Sutilezas de la tradición reconstructiva jerosolimitana. Bak, Cargado, óleo, 2008

Jerusalén, Sinagoga Hurva en reconstrucción, 2007

La Sinagoga Hurva en estado avanzado, 2009

El templo poco antes de ser oficialmente inaugurado

Invitación a la Sinagoga Hurva, 2010

Proximidades de la Sinagoga Hurva

Grabado decimonónico con la Sinagoga Hurva y su vecino minarete

Meltzer, La Sinagoga Hurva, Jerusalén, 2003-10

Exterior recubierto en piedra Jerusalén. El templo posee cúpula y tambor soportados por cuatro importantes arcos.

Interior fotografiado desde la galería en el tambor del templo

Interior de la antigua Sinagoga Hurva según el modelo en el Museo de Israel

En su basamento el templo posee un refugio antiaéreo.

Una de las fachadas del edificio da sobre una plaza seca.

Vitral inspirado en antiguo mapa con Jerusalén como punto de convergencia para las comunidades de Asia, Europa y África. Tal idea podría estar relacionada con aquella desarrollada por Heinrich Bünting en su mapa-trébol de 1581.

Meltzer, Interior sinagogal en dirección hacia el arca sagrada, 2010

Interior de la antigua Sinagoga Hurva en 1925

Como sinagoga tradicional, también La Sinagoga Hurva posee una Bimáh (plataforma elevada desde donde se lee la Toráh) y un Arón Ha-Kodesh (también conocido como Hejal, que en hebreo significa "santuario", es el arca sagrada donde son preservados los rollos de la Toráh).

Bimáh y Aarón Ha-Kódesh de la Sinagoga Hurva en 1871

Meltzer, Arón Ha-Kódesh de la Sinagoga Hurva, 2010. Nótese el tratamiento del muro que incluye los vestigios de la antigua sinagoga dinamitada en 1948.

Meltzer, Bimáh de la Sinagoga Hurva, 2010

El muro opuesto a aquél en el que se encuentra el Arón Ha-Kodesh presenta en el primer piso una galería desde donde las mujeres pueden asistir al servicio. El mural que enmarca la puerta de acceso al templo rememora el Salmo 137: "Junto a los ríos de Babilonia, nos sentábamos y llorábamos al acordarnos de Sión. Sobre los sauces colgamos nuestras arpas" (1-2).

La Sinagoga Hurva desde la galería en el tambor del templo

Plegaria matinal

Escala del edificio actual

Sinagoga con todos los varones de la congregación

La escala del templo en Jerusalén

Bajo la corona de David, el cortinado que cubre el Aarón Ha-Kódesh de la Sinagoga Hurva lleva bordadas las palabras del célebre rey de Israel en el Salmo 139: "Si me olvidara de ti, oh Jerusalén, pierda mi diestra [su destreza. Mi lengua se pegue a mi paladar]" (5-6). En la parte superior y bajo la corona del Todopoderoso, las Tablas de la Ley presentan Los Diez Mandamientos recibidos por Moisés ante los ojos de la congregación.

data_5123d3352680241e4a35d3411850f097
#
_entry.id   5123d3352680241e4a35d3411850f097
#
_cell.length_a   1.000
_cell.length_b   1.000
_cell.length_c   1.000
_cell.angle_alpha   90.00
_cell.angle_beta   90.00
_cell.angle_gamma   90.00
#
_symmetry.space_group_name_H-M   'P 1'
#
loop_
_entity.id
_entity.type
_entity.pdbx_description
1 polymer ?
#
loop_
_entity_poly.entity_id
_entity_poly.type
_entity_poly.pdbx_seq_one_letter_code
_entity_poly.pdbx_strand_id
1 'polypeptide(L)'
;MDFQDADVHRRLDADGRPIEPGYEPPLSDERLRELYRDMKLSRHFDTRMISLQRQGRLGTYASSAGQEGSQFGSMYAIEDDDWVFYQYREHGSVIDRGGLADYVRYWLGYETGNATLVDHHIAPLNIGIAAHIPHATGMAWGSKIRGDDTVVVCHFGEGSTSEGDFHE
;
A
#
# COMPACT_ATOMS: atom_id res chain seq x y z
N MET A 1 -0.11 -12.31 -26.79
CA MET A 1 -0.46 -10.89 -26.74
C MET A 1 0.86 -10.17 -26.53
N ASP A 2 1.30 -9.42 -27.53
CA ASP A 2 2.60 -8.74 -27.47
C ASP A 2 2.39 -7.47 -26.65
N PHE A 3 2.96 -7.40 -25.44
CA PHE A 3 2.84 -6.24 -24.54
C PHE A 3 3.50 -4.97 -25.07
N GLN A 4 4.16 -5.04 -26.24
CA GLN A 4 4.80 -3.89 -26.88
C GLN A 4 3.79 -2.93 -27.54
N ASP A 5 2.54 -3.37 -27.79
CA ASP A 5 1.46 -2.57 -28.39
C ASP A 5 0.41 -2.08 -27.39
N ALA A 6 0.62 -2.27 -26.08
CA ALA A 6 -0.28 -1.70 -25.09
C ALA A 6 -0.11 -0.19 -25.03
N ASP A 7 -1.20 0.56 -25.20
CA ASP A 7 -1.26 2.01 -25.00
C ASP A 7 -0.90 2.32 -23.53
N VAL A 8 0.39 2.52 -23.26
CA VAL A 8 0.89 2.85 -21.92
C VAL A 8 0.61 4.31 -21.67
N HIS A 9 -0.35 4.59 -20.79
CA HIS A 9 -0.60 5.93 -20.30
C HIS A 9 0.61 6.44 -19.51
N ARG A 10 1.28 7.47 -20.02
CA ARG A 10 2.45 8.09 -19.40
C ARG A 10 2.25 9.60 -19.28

Vista aérea de Jerusalén hacia 1900. Mientras que en la parte superior derecha de esta fotografía pueden verse la Mezquita de Omar y el Muro Occidental, la Sinagoga Hurva se encuentra junto al borde inferior izquierdo de la misma. En proximidad a ella también sobresale Tiferet Israel (otra de las 49 sinagogas que serían destruidas en Jerusalén en 1948).

Vista actual de Jerusalén
Salaam Alekum | Shalom Aleijem

Como si hubiese tenido en su mente a la Sinagoga Hurva, el dieciochesco Rabí Nájman de Breslav enseñaba que todo el mundo es un puente muy estrecho y que lo fundamental es no tener miedo al cruzarlo.

Y, si la verdad termina siempre por flotar como aceite en agua. ¿Cuál es la verdad en lo que concierne a la Sinagoga Hurva? De ser comparadas, ¿constituyen las propuestas de Kahn y Meltzer un encuentro de dos mundos incompatibles y antagónicos? ¿Sí, no, por qué?

1. Sonja Friedmann, La sinagoga Hurva, La palabra israelita, Santiago de Chile, 12.8.11, p. 12
2. Para una discusión sobre la relación entre los hebreos y el violín, ver Violín a cuestas: encrucijadas históricas del pueblo judío (Universidad ORT Uruguay, 2005) y El violín: un invento sefaradí, El Catoblepas, N°91, 2009, p. 5.

Recursos disponibles en Internet
Arte e Identidad
El Caso Hurva
Premio Impronta en Crítica Arquitectónica
¿Reconstruyendo la Ruina?
Metamorfosis de un símbolo

• Investigación, compilación, edición, secuencia y notas: Mariano Akerman, 2013 © Todos los derechos reservados. Las imágenes son presentadas con propósitos exclusivamente educativos y pertenecen ya sea al dominio común o bien son propiedad de sus respectivos dueños. Fuera del marco del Premio Impronta, queda prohibida la reproducción total o parcial del presente trabajo sin el previo consentimiento por escrito de su autor, quien retiene los derechos que forman parte de su patrimonio intelectual.